• PCS union take vote of “no confidence” in Parliamentary and Health Service Ombudsman leadership
  • Members demand meeting with PHSO board to discuss concerns
  • Whistleblowers have revealed concerns over “toxic environment” at the ombudsman service

Union staff at the Parliamentary and Health Service Ombudsman have voted “no confidence” in the organisation’s leadership, HSJ has been told.

Sources at the PHSO have revealed the staff, angered by developments at the ombudsman over the last year, supported a vote of no confidence on 15 March. They are now demanding a meeting with the PHSO board.

Dame Julie Mellor

Dame Julie Mellor

Union members have demanded a meeting with the PHSO board

It is the latest in a series of damaging revelations about the PHSO in recent weeks, after the deputy ombudsman took leave of absence and ombudsman Dame Julie Mellor faced calls to resign.

The no confidence vote was held by the branch executive committee of the Public and Commercial Services Union, which represents approximately 180 members of staff at the ombudsman.

HSJ understands the union motion said: “In light of what has taken place over the past year, the [branch executive committee] on behalf of members, moves a vote of no confidence in the PHSO leadership and its ability to implement the changes required by the organisation while maintaining a quality service.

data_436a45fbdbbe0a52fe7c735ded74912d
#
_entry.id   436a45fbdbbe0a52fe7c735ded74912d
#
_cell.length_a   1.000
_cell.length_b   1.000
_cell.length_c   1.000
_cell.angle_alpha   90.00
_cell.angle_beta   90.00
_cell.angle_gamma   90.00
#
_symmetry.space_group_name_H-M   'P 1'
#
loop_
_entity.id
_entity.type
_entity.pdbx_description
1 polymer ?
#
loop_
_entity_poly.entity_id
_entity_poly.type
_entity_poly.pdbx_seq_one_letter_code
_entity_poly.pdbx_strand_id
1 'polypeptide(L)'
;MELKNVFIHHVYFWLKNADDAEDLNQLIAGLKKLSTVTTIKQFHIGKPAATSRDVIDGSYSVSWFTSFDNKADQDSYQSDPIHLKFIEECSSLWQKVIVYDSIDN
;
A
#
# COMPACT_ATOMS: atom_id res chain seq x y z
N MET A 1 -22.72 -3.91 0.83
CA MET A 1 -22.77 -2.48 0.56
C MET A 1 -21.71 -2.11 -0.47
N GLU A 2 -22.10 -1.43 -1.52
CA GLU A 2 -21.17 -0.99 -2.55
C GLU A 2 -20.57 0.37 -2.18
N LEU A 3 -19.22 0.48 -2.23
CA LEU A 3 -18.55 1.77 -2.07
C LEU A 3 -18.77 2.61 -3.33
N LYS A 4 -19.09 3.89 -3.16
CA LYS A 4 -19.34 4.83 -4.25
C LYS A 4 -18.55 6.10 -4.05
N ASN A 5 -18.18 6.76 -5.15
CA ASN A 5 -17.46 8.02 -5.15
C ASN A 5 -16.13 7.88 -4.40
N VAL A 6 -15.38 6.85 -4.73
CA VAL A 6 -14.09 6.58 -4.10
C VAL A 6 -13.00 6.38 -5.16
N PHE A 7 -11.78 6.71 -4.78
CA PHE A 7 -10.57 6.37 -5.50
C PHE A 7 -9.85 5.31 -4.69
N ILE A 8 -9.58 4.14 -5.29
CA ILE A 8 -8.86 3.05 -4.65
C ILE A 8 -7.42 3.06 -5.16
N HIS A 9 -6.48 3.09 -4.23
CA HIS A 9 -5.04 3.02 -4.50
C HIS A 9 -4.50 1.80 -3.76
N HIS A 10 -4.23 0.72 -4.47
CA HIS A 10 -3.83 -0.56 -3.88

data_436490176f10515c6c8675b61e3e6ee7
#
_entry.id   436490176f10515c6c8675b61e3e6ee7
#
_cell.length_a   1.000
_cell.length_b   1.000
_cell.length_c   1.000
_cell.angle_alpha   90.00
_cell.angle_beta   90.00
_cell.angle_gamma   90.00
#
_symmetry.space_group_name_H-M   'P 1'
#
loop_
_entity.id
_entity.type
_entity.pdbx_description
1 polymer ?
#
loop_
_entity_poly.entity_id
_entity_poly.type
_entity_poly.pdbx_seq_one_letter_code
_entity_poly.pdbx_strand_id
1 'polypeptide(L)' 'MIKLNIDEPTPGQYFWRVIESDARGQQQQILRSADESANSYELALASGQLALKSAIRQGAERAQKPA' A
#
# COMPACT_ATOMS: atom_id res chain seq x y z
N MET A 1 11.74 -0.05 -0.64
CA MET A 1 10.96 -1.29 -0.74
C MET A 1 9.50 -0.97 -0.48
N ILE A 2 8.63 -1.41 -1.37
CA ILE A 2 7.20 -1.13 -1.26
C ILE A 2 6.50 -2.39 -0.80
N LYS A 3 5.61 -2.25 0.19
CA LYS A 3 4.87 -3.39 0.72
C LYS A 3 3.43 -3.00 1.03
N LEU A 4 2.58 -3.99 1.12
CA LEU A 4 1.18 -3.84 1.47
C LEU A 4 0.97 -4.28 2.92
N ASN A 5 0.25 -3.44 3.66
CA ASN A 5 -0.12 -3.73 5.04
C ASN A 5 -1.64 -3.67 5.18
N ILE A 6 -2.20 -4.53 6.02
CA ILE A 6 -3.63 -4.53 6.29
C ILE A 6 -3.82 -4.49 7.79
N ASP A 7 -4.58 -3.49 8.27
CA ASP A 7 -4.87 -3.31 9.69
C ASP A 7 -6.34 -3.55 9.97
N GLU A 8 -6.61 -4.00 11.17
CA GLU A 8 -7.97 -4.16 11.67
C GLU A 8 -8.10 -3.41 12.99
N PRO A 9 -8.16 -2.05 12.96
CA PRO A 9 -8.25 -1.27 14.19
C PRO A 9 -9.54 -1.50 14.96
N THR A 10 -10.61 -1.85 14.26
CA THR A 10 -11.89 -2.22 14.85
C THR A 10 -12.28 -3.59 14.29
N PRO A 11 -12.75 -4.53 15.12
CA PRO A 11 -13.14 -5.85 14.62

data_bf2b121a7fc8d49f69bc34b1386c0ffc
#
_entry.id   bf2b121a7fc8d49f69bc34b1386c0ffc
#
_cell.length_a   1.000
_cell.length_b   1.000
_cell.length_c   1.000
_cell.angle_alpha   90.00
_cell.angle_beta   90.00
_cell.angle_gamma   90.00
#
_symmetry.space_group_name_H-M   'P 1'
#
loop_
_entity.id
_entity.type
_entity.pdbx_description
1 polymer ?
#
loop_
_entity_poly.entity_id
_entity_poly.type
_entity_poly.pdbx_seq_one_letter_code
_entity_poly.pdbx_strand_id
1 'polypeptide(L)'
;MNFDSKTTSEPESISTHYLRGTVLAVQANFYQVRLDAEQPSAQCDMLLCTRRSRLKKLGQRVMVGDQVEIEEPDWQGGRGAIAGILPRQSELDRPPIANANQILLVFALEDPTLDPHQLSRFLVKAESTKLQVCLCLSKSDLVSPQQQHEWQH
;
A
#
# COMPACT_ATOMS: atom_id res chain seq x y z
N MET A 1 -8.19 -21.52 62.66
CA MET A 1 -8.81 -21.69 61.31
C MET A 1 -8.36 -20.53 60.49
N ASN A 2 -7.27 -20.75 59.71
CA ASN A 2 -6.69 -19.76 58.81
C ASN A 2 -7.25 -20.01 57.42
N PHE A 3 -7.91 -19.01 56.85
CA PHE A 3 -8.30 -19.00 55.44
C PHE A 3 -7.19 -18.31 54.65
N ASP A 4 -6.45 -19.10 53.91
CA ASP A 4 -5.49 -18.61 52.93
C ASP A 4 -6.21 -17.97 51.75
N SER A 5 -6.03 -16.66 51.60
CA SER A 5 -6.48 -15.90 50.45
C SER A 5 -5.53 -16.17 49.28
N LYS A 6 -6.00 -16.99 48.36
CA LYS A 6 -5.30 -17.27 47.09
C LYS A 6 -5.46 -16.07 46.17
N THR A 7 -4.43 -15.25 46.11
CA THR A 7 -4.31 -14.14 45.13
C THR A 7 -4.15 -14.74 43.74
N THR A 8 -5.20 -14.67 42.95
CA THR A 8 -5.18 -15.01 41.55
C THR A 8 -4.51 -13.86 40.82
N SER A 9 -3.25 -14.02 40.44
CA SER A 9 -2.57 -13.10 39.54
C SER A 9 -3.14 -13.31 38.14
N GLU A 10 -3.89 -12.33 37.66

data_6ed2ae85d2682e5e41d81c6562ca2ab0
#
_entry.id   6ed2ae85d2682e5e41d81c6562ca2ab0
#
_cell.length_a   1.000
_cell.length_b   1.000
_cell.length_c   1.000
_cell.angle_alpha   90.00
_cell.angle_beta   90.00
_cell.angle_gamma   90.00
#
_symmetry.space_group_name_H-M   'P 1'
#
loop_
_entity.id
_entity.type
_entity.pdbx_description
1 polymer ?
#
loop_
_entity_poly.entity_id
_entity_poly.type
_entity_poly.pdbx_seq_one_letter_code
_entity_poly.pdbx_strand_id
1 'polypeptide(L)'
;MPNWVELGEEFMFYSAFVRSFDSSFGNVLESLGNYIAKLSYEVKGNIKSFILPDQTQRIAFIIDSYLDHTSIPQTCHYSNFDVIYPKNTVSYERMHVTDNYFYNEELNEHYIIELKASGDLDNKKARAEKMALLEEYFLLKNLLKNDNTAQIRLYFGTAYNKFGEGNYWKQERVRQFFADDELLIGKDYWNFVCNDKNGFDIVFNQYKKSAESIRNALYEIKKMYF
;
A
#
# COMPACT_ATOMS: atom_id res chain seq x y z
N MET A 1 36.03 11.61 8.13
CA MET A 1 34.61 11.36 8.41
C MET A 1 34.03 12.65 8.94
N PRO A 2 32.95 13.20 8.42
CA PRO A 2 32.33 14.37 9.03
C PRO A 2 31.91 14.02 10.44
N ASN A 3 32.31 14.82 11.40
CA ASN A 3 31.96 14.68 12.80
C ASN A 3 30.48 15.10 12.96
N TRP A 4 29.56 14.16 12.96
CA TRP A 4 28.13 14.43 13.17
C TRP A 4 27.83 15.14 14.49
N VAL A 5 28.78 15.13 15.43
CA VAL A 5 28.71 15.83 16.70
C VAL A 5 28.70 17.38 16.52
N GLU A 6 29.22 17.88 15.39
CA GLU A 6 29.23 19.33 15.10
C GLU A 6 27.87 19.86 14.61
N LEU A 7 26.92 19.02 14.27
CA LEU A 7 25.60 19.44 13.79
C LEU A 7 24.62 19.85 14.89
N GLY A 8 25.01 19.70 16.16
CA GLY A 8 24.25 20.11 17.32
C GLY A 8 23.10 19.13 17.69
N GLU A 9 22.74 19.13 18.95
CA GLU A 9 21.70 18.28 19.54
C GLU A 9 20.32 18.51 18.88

“The [branch executive committee] are instructed to write to the PHSO leadership setting out members’ support for this motion and requesting urgent action to address the points laid out in the motion summary.”

In 2014 the union told MPs on the Commons public administration committee that its members welcomed the plan to increase investigations but raised concerns about how that would be achieved in light of “a reduced budget, decreasing staff numbers, and the hugely increased workload”.

PCS feared there would be a backlog in investigations. By autumn 2015 there was a backlog of 1,500 cases, with the PHSO employing 40 temporary staff to clear it by June.

News of the vote of no confidence comes after whistleblowers this week criticised the “toxic environment” at the PHSO.

A PHSO spokeswoman told HSJ it recognised its staff were facing an “unsettling time” and pledged to listen to their concerns.

She added: “Our people are our greatest asset and we are committed to rebuilding the trust in the executive team and providing strong leadership and direction as we continue our journey to modernise the service.

“Our focus remains on providing a high quality service for people who need our help and to support our staff in the important work they do every day.”